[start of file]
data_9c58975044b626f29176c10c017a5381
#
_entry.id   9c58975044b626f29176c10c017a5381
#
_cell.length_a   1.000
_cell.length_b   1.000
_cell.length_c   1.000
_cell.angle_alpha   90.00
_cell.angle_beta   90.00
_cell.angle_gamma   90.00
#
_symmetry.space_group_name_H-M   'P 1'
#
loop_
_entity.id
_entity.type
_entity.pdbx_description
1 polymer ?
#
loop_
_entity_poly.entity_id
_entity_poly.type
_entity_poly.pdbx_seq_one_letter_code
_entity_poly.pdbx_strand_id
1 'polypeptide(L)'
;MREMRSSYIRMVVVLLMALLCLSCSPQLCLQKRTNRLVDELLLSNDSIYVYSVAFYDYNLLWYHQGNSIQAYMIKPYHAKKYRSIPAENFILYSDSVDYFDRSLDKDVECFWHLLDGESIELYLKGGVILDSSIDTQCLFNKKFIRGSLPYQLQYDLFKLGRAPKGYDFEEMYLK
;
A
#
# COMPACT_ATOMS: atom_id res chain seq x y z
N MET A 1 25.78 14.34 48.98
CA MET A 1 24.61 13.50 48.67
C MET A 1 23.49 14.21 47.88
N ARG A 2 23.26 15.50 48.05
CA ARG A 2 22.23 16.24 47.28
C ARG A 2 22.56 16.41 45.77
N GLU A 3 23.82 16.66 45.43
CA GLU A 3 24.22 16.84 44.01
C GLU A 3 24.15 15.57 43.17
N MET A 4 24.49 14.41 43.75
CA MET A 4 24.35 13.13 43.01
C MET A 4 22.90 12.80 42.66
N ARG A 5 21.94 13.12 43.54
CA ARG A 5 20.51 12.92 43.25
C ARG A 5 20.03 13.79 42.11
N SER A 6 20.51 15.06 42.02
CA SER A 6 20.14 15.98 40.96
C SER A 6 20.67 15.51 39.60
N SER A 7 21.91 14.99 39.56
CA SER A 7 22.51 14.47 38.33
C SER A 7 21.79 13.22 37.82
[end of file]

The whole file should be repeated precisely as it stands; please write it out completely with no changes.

data_9c58975044b626f29176c10c017a5381
#
_entry.id   9c58975044b626f29176c10c017a5381
#
_cell.length_a   1.000
_cell.length_b   1.000
_cell.length_c   1.000
_cell.angle_alpha   90.00
_cell.angle_beta   90.00
_cell.angle_gamma   90.00
#
_symmetry.space_group_name_H-M   'P 1'
#
loop_
_entity.id
_entity.type
_entity.pdbx_description
1 polymer ?
#
loop_
_entity_poly.entity_id
_entity_poly.type
_entity_poly.pdbx_seq_one_letter_code
_entity_poly.pdbx_strand_id
1 'polypeptide(L)'
;MREMRSSYIRMVVVLLMALLCLSCSPQLCLQKRTNRLVDELLLSNDSIYVYSVAFYDYNLLWYHQGNSIQAYMIKPYHAKKYRSIPAENFILYSDSVDYFDRSLDKDVECFWHLLDGESIELYLKGGVILDSSIDTQCLFNKKFIRGSLPYQLQYDLFKLGRAPKGYDFEEMYLK
;
A
#
# COMPACT_ATOMS: atom_id res chain seq x y z
N MET A 1 25.78 14.34 48.98
CA MET A 1 24.61 13.50 48.67
C MET A 1 23.49 14.21 47.88
N ARG A 2 23.26 15.50 48.05
CA ARG A 2 22.23 16.24 47.28
C ARG A 2 22.56 16.41 45.77
N GLU A 3 23.82 16.66 45.43
CA GLU A 3 24.22 16.84 44.01
C GLU A 3 24.15 15.57 43.17
N MET A 4 24.49 14.41 43.75
CA MET A 4 24.35 13.13 43.01
C MET A 4 22.90 12.80 42.66
N ARG A 5 21.94 13.12 43.54
CA ARG A 5 20.51 12.92 43.25
C ARG A 5 20.03 13.79 42.11
N SER A 6 20.51 15.06 42.02
CA SER A 6 20.14 15.98 40.96
C SER A 6 20.67 15.51 39.60
N SER A 7 21.91 14.99 39.56
CA SER A 7 22.51 14.47 38.33
C SER A 7 21.79 13.22 37.82